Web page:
Tuesday, December 15, 2009

Pension Fund Sues Goldman Board?


Brooke masters of the FT reports that Pension fund sues Goldman board:

A pension fund for fire and police officers has sued the board of Goldman Sachs, seeking to stop the investment bank from paying out billions of dollars in bonuses to the bank's staff, writes Brooke Masters in London.

Lawyers representing the Security Police and Fire Professionals of America Retirement Fund argue that the board has "abdicated" its responsibility to shareholders and "blindly "rewarded" executives for "corporate performance that has absolutely nothing to do with the skill of the company's employees".

The lawsuit, filed in New York late on Monday, claims that Goldman's 2009 profits are due to direct taxpayer help and $13bn used to bail out American International Group , a Goldman counter-party.

Lawyers from the firm Grant & Eisenhofer wrote in the complaint that paying 50 per cent of net revenues to staff constitutes "waste" and "elevates the interest of senior Goldman employees over those of shareholders".

Goldman said: "We think this lawsuit is entirely without merit."

This type of derivative lawsuit, in which shareholders sue a board for failing to perform its duty, has historically been very difficult to win. Cases in the New York state courts can take years to resolve.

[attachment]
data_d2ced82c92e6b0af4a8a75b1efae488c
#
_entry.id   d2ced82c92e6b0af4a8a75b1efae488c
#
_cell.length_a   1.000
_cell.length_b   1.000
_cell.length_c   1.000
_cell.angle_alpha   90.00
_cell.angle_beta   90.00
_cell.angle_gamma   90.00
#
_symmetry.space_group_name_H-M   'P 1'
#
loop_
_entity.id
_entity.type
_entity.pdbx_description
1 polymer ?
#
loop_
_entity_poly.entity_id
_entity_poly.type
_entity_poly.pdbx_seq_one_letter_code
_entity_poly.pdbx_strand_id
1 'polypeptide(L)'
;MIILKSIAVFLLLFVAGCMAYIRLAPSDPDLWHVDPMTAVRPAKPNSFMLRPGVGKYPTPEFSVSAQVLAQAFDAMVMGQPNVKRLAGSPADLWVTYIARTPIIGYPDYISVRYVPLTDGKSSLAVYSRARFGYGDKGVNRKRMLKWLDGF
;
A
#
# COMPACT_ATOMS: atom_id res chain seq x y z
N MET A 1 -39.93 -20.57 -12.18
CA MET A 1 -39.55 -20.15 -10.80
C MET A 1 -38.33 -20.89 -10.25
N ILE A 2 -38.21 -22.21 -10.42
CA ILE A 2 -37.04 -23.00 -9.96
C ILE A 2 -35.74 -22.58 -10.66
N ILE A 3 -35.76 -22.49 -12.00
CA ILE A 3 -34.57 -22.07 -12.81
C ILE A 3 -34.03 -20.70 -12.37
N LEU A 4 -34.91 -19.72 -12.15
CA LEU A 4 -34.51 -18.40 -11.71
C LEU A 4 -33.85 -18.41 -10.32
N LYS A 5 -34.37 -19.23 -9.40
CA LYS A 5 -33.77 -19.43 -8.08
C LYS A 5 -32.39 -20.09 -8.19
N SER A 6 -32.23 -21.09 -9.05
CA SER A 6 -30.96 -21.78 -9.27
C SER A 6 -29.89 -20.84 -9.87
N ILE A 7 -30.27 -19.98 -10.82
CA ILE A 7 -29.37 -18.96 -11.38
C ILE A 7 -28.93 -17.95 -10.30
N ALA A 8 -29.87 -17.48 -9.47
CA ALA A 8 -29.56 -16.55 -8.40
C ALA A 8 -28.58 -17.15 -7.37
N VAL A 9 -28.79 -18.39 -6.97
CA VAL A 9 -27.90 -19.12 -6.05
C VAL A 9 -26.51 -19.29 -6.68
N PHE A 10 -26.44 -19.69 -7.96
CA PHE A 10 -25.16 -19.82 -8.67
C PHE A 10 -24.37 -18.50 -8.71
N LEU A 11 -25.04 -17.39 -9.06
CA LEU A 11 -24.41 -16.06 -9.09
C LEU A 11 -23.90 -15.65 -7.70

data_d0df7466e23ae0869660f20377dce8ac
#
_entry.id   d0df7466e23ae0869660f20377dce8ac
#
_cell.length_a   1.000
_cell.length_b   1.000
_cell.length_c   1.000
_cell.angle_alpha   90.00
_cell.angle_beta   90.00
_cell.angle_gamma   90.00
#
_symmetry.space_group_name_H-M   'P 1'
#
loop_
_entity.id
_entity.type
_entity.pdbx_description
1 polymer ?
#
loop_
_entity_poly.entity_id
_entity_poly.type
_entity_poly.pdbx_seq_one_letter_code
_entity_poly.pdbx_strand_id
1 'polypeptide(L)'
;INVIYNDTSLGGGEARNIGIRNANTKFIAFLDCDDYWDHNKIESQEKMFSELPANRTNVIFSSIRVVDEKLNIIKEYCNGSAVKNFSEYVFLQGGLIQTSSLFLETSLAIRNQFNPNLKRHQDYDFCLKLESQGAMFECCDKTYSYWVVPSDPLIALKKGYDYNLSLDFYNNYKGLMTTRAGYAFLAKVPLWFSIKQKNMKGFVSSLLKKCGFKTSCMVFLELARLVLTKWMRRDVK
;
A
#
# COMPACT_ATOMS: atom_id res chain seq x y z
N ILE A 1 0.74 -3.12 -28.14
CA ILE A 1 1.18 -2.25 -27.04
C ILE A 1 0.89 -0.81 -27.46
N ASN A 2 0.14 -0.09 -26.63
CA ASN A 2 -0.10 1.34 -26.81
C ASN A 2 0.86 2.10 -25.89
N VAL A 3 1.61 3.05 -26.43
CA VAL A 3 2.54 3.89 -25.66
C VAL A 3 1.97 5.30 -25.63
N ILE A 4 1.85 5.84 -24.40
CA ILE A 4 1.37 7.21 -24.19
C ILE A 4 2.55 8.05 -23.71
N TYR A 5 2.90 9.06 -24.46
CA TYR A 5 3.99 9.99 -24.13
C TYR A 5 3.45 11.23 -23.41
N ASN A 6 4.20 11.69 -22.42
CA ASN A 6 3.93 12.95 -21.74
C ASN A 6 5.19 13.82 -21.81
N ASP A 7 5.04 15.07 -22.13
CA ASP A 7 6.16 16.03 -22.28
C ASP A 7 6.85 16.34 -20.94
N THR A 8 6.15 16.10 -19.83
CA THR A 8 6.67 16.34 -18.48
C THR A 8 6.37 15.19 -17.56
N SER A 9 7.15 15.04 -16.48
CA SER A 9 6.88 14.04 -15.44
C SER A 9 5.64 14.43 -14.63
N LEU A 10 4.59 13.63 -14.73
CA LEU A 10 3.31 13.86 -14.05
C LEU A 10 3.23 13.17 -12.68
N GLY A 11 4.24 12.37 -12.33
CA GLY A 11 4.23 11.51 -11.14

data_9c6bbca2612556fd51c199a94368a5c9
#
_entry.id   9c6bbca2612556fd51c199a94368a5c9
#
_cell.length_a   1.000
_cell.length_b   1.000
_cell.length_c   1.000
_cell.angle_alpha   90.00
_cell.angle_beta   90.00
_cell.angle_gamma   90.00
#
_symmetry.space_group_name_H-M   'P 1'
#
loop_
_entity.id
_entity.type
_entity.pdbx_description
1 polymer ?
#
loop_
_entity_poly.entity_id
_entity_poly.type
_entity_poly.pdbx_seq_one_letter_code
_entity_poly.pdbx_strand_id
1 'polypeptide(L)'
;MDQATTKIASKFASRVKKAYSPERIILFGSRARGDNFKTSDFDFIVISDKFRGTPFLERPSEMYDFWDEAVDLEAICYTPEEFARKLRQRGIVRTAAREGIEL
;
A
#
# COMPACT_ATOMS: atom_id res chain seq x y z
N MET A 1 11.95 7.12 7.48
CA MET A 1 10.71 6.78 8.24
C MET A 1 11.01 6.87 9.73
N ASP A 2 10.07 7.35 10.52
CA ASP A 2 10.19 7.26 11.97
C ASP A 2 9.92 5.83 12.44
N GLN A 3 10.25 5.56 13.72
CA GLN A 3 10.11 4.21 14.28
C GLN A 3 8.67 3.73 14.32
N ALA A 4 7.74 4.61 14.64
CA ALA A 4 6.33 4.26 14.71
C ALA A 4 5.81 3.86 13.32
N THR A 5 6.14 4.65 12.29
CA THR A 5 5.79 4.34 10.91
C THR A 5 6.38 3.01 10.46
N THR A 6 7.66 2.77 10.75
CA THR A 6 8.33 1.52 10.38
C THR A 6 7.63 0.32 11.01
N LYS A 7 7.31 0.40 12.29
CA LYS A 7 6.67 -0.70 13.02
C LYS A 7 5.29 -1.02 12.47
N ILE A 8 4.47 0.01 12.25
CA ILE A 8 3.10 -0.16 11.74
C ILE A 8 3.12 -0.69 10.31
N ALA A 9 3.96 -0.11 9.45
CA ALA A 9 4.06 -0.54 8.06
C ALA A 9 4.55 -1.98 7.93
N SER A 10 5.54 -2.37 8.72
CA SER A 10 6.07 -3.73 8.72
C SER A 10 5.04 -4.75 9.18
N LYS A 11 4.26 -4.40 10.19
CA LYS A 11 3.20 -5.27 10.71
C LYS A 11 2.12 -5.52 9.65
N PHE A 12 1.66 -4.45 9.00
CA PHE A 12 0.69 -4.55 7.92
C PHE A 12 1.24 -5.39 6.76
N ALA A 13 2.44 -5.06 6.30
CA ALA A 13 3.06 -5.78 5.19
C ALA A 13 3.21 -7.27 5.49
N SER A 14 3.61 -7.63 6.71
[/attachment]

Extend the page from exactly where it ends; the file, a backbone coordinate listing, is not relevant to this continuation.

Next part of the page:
Is the lawsuit really without merit? Would Goldman et al. have made a killing in trading profits had it not been for those government bailouts? Sure, they took the risk, made tons of money, but the fact remains they didn't risk their own capital, but the capital that was handed to them courtesy of American taxpayers.

Goldman can claim anything they want, including the "we have to pay top talent" card, but they demonstrate total political contempt and lack of judgment when they turn around and start rewarding obscene bonuses based on what quite frankly was a free call option. Take huge risks knowing that Uncle Sam will bail out the banks. No wonder everyone wants to own a bank.

It will be interesting to see if larger public pension funds join in on this lawsuit. I wouldn't count on it because the big public pension funds have a special relationship with Goldman and won't dare jeopardize it over a lawsuit that defends the rights of American taxpayers.

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